If such a proposal were adopted, collections of data about consumers’ behavior would become more scarce. That would retard competition: Small businesses that could have used that information to target potential customers and compete with larger and better‐established firms would be locked out. Ultimately, that would hurt consumers.
Credit‐reporting agencies burdened with red tape would find it harder to collect data on people’s buying habits and payment practices. That would again hurt consumers, making more of us bear the costs of others’ fraud and making credit harder to get and more expensive.
Indeed, if the privacy restrictions were already law, consumer‐credit reporting might never have developed. We still would be stuck in the days when you could get credit only from a local storekeeper in your home town, and poor people could not get credit at all. New Information‐processing technologies will produce many unforeseen benefits for consumers– business offerings tailored to the needs of diverse customers that no one knew existed before. New privacy restrictions would mean that most of those new ventures would never get off the ground.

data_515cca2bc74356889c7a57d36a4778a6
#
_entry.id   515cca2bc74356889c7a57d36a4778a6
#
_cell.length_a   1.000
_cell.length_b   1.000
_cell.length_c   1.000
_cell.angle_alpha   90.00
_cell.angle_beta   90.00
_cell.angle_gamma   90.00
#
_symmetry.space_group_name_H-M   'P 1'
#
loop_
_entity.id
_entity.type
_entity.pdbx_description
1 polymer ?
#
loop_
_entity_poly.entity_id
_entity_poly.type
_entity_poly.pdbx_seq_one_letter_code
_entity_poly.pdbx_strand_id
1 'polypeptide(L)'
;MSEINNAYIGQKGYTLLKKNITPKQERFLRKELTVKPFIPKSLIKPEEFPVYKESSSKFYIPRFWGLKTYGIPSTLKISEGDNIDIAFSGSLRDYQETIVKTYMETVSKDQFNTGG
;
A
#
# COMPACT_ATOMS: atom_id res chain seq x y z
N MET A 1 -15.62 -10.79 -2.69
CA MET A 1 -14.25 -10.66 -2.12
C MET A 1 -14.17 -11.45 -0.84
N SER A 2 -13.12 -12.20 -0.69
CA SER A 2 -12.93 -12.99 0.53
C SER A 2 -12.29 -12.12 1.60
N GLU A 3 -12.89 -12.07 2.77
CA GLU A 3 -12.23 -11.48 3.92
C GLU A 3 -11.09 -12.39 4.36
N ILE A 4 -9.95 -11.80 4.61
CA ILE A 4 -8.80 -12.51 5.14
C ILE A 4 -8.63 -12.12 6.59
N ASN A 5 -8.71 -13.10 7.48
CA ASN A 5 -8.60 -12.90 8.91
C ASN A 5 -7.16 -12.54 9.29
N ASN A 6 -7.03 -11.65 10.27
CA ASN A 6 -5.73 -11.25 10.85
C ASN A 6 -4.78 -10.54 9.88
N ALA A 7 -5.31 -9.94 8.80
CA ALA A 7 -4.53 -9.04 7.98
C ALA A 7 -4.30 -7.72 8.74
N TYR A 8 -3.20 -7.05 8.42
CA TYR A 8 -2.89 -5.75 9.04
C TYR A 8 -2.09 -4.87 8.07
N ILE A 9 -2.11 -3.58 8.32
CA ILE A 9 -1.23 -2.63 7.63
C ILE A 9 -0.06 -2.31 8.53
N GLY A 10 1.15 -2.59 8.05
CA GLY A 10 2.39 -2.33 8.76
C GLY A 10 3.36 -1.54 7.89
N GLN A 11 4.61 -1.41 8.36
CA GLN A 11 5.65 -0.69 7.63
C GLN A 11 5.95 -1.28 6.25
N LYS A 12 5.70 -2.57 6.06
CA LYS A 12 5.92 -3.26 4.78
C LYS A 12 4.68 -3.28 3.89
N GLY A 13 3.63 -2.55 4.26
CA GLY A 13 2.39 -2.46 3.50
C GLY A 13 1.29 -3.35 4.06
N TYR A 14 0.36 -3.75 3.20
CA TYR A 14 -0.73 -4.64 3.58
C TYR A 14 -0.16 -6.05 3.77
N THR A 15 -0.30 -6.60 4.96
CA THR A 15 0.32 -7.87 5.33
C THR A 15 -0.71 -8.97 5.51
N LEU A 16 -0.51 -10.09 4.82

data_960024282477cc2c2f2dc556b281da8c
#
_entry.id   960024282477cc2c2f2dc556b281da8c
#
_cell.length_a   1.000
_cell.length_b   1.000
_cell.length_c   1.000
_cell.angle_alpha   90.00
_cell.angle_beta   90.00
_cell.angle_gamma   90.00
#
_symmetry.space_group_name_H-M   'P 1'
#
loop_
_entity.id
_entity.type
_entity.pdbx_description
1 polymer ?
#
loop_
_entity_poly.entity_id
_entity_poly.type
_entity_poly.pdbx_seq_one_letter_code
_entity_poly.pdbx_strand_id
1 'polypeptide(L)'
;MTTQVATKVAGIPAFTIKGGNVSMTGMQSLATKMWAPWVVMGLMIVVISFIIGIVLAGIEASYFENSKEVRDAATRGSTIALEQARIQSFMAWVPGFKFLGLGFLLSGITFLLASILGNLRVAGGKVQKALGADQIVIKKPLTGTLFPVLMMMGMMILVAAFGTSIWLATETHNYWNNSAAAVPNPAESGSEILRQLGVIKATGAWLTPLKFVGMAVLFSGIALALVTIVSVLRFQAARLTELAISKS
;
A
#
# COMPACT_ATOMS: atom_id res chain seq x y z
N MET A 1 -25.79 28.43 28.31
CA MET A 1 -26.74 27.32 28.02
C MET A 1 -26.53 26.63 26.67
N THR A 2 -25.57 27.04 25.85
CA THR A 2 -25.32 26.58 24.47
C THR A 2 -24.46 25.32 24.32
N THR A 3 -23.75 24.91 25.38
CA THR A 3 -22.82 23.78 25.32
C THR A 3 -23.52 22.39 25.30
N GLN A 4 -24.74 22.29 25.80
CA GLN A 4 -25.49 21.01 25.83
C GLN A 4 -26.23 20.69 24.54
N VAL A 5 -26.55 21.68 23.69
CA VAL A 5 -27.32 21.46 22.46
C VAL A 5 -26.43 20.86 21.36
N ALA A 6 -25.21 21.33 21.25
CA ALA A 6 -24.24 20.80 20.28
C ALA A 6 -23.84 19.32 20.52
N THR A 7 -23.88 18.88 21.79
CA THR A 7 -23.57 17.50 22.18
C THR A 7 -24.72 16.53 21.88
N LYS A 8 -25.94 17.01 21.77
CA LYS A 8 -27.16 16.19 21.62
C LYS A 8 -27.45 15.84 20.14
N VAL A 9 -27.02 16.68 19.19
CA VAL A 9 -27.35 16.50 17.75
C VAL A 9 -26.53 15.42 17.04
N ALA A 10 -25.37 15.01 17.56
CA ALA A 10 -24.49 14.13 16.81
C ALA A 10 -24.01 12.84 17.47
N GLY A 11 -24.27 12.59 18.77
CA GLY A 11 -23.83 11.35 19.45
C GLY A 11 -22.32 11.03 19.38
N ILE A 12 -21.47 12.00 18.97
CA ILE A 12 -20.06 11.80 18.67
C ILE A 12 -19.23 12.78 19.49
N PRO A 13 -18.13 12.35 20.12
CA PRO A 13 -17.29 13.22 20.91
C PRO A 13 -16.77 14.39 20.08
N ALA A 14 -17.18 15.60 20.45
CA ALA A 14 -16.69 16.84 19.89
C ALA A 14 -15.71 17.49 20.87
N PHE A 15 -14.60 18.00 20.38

Under new privacy restrictions, firms that could afford to send direct mail would no longer be able to target it effectively. That would lead to fewer, more expensive options for those who shop at home because their mobility is restricted– the elderly, the disabled, rural residents and anyone without a car.